Monday, November 05, 2007


The first anniversary of this blog has come and quietly gone, without celebrations. I started writing it to fill an empty slot in my working activity (I was waiting for a new computer to arrive and could do nothing better than a blog without it). I had many (unordered) ideas to share and started putting them down, like writing a book but without a plan. Then the moment arrived when I had no more useful things to say and no more time to write them down. Afterwards different days arrived and the book became like a diary.
I haven't convinced anybody yet to join the forces and cover those large areas where my ignorance can't arrive. Neither I have convinced any people to change their NMR software. It seems that at least half of the chemists are still happy with the software that comes with the spectrometer. If you, like Ryan, are convinced that things are different and the future is bright, why don't you switch job and start selling NMR software (or creating it)?
In the world of computing 2007 will be remembered for the introduction of Vista and the iPhone. What happened in the world of NMR has received less press coverage, therefore I don't know it. In the intersection field of NMR software, the year has obviously been marked by the release of MestreNova. The 3 things (Vista, iPhone and MNova) were announced with too much anticipation and preceded by too much hype. While Vista is just another OS and the iPhone just another expensive gadget, everybody will agree that MNova (this is how they call it now, informally) is a very welcome improvement over Mestre-C. A more significant improvement than that represented by TopSpin (compared to XWin-NMR).
What do MNova and TopSpin have in common? Both programs have already become _partially_ obsolete. TopSpin is still incompatible with Vista (after 1 year! unbelievable!). People at Bruker are not terribly worried by this fact because, historically, their software was developed on Unix (Uxnmr -> Iris -> RHL), and the Windows version has never been the main version. Bruker stated that they are working had to make TopSpin run on Vista, but it will be a lengthy and difficult task.
MNova is already incompatible with Leopard, the new Mac OS released 10 days ago. The problem is negligible, if compared to the one of Bruker. The friends at MestreLab had not cared about it until the Leopard really materialized on the shop shelves. At that moment, they were already into the advanced stage of their current development cycle. They say that the next release will still be incompatible, while the release that will come next will certainly be compatible. What it means in time units is less clear. It seems like they are releasing a new version every 3 months; just a rough estimate. They shouldn't be worried because they can't make much money within the Mac market.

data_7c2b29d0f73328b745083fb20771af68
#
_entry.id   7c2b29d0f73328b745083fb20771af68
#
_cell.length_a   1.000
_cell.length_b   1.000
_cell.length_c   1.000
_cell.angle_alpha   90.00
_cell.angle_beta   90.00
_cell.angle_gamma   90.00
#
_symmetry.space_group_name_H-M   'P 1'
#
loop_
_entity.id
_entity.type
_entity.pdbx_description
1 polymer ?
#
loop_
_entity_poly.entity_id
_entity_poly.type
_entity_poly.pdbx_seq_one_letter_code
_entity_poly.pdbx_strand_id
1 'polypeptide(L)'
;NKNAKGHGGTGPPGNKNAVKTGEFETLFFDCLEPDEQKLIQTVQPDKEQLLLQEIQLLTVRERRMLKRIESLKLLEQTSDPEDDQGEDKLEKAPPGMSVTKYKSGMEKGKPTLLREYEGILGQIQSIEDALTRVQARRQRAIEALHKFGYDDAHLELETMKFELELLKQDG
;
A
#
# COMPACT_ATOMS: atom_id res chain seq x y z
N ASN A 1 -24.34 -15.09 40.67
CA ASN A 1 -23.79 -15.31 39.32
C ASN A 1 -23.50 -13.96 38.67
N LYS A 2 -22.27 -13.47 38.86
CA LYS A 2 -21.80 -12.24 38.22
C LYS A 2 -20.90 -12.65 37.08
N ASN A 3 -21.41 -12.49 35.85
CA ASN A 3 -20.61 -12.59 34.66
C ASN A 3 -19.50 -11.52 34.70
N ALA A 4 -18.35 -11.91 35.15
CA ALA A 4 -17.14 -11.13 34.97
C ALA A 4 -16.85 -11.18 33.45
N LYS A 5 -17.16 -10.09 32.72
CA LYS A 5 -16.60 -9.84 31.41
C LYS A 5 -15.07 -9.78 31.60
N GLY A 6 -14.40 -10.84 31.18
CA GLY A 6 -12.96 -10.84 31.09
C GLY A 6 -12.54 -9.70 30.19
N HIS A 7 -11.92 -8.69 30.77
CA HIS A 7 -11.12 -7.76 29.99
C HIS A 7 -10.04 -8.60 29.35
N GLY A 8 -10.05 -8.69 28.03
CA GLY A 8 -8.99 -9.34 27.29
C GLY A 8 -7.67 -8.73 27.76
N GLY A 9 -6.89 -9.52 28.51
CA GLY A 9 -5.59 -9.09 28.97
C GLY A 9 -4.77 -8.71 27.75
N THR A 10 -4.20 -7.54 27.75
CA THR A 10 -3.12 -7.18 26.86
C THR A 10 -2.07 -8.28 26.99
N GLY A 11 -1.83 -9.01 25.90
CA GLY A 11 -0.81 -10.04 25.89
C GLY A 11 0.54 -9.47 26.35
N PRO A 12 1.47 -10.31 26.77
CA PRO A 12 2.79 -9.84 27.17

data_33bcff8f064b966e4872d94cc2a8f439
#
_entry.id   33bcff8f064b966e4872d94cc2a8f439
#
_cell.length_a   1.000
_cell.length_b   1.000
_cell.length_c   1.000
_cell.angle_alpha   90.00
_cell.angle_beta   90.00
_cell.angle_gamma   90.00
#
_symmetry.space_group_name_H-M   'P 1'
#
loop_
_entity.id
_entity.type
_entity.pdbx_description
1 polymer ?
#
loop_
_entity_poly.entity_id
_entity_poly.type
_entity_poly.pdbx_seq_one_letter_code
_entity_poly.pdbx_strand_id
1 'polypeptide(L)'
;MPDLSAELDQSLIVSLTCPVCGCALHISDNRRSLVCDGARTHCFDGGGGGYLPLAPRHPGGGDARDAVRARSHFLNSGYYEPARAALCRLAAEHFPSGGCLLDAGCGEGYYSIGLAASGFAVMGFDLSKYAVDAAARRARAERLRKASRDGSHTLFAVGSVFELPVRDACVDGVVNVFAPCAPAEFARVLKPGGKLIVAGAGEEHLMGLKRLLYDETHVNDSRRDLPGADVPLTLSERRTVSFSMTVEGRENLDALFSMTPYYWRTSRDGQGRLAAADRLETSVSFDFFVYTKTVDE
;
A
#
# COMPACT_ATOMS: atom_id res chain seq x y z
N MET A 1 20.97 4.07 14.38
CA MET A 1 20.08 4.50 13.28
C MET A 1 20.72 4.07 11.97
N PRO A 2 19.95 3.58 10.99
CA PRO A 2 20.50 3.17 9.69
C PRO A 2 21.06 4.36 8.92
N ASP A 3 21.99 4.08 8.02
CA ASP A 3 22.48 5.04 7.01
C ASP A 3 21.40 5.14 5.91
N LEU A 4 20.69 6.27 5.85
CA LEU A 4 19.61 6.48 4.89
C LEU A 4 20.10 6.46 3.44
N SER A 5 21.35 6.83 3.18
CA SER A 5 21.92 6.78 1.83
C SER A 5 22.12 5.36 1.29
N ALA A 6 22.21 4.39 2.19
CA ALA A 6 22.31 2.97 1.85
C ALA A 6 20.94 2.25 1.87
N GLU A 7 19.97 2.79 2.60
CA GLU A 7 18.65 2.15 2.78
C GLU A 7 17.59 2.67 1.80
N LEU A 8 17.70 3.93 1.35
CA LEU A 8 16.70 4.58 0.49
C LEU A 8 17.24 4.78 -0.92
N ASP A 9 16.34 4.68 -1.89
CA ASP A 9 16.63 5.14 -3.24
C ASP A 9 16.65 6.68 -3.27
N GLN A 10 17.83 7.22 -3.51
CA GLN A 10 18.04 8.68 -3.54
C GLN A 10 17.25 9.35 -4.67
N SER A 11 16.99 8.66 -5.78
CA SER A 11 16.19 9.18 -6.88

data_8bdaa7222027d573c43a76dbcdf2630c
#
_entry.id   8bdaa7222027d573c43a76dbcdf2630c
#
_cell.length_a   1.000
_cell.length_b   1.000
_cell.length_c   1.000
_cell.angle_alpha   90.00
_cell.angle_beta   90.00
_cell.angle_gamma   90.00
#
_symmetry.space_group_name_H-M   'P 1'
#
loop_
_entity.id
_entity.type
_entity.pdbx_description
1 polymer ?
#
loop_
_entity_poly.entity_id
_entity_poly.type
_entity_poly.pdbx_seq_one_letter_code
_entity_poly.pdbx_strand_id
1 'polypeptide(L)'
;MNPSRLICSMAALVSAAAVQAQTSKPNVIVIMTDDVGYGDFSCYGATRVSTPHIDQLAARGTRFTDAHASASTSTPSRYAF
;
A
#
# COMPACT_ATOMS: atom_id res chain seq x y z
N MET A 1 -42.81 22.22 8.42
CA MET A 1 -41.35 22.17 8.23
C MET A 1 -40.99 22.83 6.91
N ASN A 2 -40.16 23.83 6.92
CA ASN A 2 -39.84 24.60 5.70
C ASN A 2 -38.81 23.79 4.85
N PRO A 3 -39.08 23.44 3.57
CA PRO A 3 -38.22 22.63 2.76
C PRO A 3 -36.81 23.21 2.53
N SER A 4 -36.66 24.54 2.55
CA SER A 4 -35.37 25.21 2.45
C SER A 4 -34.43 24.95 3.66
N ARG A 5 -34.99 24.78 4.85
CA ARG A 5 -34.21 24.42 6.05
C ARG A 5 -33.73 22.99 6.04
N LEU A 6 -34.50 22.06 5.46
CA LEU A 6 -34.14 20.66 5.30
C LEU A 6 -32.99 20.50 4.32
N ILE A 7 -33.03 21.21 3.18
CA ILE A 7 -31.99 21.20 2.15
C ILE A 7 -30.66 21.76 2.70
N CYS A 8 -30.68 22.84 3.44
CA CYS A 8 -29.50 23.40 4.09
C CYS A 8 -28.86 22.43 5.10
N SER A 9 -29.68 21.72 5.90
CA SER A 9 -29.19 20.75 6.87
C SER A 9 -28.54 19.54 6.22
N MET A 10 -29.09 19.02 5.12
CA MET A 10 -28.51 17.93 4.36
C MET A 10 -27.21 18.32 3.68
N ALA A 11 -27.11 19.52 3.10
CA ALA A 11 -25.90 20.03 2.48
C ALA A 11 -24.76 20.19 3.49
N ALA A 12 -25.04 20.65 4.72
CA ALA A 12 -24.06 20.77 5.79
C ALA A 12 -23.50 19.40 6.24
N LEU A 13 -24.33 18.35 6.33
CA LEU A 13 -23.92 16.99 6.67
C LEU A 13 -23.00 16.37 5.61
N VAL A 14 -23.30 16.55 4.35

Quite sadly, SwaN-MR, the free software that gives the name and the picture to this blog, can't run neither on Vista nor with Leopard (nor on Linux, Solaris, XP, etc...). To use SwaN-MR you need a PowerPC Mac with Tiger (or older OS). This blog has been accused of promoting iNMR, but it can't be so. Look around this page. Do you see any iNMR-related banner or link? There aren't, until this point, so let me create one of them on the spot.
I've read that two million people have already upgraded to Leopard and many other million will follow in the next months/years. They can already process their NMR spectra today with iNMR 1.8. It's not free, but costs € 79 (it's worth ten times more, let me stress it). It's better than the software you often find installed on spectrometers. It's optimized for both the PowerPC and the Intel Core Duo. Leopard is not a requirement: iNMR also runs on Panther and Tiger.


At 8:59 PM, Anonymous Anonymous said...

Dear Old Swan,

You wrote: "I haven't convinced anybody yet to join the forces and cover those large areas where my ignorance can't arrive. Neither I have convinced any people to change their NMR software."

Changing the habits of people
is all but simple.
You have to fight again
the common opinion that says:
"A good software is a software I
know how to use".
As well, consider that it is always difficult to bring
solutions to people who think
they have have no problem.

Cheer up!

Dr. Jean-Marc Nuzillard


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